Inspired by the director’s own “creative crisis”, Andzej Gavriss’ 25 minute short ELEUSIS takes its audience on a nightmarish journey through a cult-like sanitorium where struggling artists go to drink bulls urine and rediscover their talent. A film of incredible production values and featuring a couple of truly mesmerising dance sequences, ELEUSIS is set to be one of the most original and memorable shorts we feature on S/W in 2021.
At over 20 minutes in length, ELEUSIS is what we’d classify as a “long short” here at S/W, but Gavriss’ film doesn’t waste any of that runtime with unnecessary padding or showboating. Immersing you in its storyline instantly, within the opening two minutes you’ve been introduced to the musician at the centre of its story, witnessed the downward spiral threatening to ruin his career and been presented with a solution to his crisis – in the form of the mysterious, titular sanitorium. We talk a lot about the importance of a strong opening in the world of online short and ELEUSIS has it nailed.
Over the next 23 minutes, the pace does lessen somewhat, but Gavriss gives you just enough space to breathe, as our senses are overloaded with the oddities of this strange rehab programme. From the aforementioned drinking of bull’s urine (inspired by an ancient Eleusinian ritual) to the role of Dio and his trio of oversized assistants, the intrigue is maddening and when combined with the incredible attention to detail in the production you don’t dare look away for a second in fear of missing something. And I haven’t even touched on those incredible dance sequences yet.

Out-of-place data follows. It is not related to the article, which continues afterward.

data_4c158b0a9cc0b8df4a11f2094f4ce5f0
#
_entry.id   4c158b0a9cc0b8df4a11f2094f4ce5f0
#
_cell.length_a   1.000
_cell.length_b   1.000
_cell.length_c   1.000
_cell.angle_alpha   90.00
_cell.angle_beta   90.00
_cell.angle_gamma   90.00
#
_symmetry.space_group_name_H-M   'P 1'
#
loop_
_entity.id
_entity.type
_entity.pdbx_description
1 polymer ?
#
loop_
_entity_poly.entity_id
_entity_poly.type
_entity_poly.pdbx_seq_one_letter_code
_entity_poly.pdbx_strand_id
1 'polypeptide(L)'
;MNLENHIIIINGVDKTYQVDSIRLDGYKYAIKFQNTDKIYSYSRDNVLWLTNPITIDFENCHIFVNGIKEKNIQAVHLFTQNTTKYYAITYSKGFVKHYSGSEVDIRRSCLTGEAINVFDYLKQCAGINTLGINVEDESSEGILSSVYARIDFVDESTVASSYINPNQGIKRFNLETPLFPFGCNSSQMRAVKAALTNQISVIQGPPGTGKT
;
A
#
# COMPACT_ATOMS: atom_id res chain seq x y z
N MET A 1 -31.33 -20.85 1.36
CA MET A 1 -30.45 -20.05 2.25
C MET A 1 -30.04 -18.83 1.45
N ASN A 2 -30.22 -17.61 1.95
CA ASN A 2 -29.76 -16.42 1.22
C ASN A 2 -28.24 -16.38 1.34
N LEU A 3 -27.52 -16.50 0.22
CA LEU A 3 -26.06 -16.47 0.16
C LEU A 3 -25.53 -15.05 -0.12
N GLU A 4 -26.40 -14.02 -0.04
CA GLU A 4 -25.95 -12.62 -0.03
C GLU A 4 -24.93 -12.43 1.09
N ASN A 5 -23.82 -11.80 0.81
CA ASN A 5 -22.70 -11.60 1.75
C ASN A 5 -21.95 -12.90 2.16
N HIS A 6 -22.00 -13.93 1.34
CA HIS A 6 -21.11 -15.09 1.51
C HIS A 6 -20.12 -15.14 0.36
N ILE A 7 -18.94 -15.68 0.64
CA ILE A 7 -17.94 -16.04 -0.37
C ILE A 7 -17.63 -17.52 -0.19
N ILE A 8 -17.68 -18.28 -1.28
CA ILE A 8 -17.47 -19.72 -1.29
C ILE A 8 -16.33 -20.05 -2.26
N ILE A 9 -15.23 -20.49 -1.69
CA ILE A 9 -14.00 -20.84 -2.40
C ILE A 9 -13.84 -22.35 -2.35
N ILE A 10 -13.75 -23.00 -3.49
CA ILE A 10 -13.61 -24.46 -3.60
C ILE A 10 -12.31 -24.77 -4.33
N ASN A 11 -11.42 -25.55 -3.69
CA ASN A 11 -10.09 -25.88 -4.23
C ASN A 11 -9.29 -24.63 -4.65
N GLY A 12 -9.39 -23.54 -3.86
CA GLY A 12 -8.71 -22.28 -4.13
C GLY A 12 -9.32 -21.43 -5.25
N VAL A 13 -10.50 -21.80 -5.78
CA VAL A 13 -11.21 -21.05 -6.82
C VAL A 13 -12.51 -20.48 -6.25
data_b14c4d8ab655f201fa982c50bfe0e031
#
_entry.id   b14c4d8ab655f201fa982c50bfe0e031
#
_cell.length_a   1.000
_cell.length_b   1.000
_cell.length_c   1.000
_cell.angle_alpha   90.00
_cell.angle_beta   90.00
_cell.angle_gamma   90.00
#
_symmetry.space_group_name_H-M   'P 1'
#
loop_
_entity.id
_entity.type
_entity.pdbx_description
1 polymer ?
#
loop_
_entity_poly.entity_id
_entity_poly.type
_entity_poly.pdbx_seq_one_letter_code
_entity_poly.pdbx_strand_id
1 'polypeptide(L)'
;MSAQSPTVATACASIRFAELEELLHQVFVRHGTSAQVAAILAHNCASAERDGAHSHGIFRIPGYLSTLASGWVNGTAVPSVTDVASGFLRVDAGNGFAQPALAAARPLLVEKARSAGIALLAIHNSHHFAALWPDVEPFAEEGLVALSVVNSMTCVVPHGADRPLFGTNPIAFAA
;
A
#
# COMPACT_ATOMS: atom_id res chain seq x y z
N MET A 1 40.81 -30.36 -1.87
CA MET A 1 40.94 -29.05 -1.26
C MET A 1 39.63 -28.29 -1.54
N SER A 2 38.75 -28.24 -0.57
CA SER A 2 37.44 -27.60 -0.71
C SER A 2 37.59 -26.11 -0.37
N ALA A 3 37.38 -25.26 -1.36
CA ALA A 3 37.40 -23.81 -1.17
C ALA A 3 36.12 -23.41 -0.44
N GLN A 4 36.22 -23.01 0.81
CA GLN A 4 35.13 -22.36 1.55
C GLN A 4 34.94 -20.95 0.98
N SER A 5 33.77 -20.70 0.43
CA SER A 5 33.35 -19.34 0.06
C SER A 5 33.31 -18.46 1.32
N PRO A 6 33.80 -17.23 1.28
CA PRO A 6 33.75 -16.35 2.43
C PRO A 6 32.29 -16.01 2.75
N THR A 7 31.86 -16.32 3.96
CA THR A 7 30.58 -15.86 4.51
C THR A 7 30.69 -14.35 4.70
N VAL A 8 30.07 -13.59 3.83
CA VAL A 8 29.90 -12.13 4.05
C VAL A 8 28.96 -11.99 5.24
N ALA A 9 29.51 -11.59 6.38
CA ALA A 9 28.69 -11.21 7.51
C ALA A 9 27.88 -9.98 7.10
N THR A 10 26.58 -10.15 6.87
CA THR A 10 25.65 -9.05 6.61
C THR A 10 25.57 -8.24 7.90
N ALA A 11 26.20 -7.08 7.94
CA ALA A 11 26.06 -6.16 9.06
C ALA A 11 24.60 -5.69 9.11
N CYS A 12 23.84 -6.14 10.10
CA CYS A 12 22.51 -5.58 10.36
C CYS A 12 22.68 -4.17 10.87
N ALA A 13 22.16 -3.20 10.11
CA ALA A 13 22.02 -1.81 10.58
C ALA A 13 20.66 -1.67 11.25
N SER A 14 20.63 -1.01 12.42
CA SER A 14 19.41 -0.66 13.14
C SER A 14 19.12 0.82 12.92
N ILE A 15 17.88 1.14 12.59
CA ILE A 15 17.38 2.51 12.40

From Hal Hartley to Buffalo ’66, Ex Machina and fellow S/W pick Shadow Animals, I have a bit of thing for unexpected dance sequences in films and though the choreographed routines in ELEUSIS don’t feel as out of place as some of those previous examples, they add a certain flair to proceedings, highlighting the directorial confidence of Gavriss in his vision. They also work strongly in strengthening the ritualistic feel of the “treatment” at the sanitorium, if the first dance sequence catches you somewhat off-guard, by the time the second arrives you are much more accustomed to it, feeling a part of the ELEUSIS family – one of its children.
Storytelling is very much our focus here on S/W and though Gavriss’ short wears its influences on its sleeve, it also manages to be a very distinct piece when it comes to narrative. However, to talk about the film and not delve into that glorious production would be a crime. Quizzing the filmmaker about his aesthetic, Gavriss openly shared what he describes as the “ELEUSIS bible” (a series of documents plotting the finer details – cast, wardrobe, design etc – of the film) with me and my assumptions on the level of planning that must have gone into the shoot were confirmed.
From the impact of fashion and music (the lead’s rehab outfit is very Kurt Cobain) on the wardrobe choice to the influence of Fincher on the colour palette, it’s clear the director and his production designer Julija Fricsone Gavriss had a clear picture of how they wanted their film to look and worked tirelessly to make it happen. Compromises occurred, of course, but even when things changed and the original vision couldn’t be fulfilled, the choices made all seemed to work in favour of the film – Dio’s assistant for example was originally pictured as a character much like ‘The Mountain’ from Game of Thrones, but casting brothers Dmitriy, Yuriv and Andrey Ostapenko instead was a real masterstroke and you can’t imagine the film without them.
With a string of Staff Picked videos to his name on Vimeo, Gavriss is a filmmaker we’ve had an eye on for a while now and with ELEUSIS released online, without any prior knowledge of it from our team, we’re excited to finally feature his work on our platform. Soon to release a film supporting LGBTQ rights in Russia (a piece he describes as “the most challenging and important project” he’s worked on so far), this is a filmmaker we expect big things from in the future.